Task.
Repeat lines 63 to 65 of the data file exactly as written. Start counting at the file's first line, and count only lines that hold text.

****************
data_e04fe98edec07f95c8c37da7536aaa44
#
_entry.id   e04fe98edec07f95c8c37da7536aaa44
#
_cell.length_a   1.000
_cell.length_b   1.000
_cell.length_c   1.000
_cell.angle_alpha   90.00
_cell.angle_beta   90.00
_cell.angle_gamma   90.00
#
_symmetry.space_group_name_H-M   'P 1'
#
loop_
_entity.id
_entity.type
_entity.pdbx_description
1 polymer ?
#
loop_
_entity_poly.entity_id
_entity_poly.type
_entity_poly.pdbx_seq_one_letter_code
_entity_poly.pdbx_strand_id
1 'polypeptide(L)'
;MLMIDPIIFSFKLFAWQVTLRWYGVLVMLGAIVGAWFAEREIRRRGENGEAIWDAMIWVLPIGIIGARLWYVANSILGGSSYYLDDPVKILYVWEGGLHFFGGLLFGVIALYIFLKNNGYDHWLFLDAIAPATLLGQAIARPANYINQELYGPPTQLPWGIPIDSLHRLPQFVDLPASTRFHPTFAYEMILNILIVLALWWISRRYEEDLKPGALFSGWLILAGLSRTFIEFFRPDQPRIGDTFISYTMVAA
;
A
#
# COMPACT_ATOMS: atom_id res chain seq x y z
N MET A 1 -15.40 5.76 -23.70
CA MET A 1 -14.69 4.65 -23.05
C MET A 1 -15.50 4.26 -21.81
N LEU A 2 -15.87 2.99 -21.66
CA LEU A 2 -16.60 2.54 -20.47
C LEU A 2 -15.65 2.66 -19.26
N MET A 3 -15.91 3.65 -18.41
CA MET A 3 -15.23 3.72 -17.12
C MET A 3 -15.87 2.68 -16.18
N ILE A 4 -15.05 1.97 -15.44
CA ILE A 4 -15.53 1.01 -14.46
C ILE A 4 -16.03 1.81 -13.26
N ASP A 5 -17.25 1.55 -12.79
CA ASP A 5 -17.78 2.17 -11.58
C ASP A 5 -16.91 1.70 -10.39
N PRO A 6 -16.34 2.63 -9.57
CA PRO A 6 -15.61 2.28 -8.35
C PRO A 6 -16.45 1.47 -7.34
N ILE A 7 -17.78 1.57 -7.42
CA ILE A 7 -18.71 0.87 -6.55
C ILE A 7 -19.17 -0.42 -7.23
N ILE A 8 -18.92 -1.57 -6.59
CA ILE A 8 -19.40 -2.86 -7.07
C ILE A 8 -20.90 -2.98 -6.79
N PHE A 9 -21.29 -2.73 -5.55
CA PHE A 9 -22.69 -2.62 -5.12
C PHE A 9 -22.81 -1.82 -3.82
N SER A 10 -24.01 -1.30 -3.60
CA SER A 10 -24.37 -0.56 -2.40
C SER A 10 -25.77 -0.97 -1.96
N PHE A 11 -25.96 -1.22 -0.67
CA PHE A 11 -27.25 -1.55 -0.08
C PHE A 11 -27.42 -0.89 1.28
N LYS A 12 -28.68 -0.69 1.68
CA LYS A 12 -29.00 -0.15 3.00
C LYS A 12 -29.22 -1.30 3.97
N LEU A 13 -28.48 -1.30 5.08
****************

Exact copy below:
C PHE A 11 -27.42 -0.89 1.28
N LYS A 12 -28.68 -0.69 1.68
CA LYS A 12 -29.00 -0.15 3.00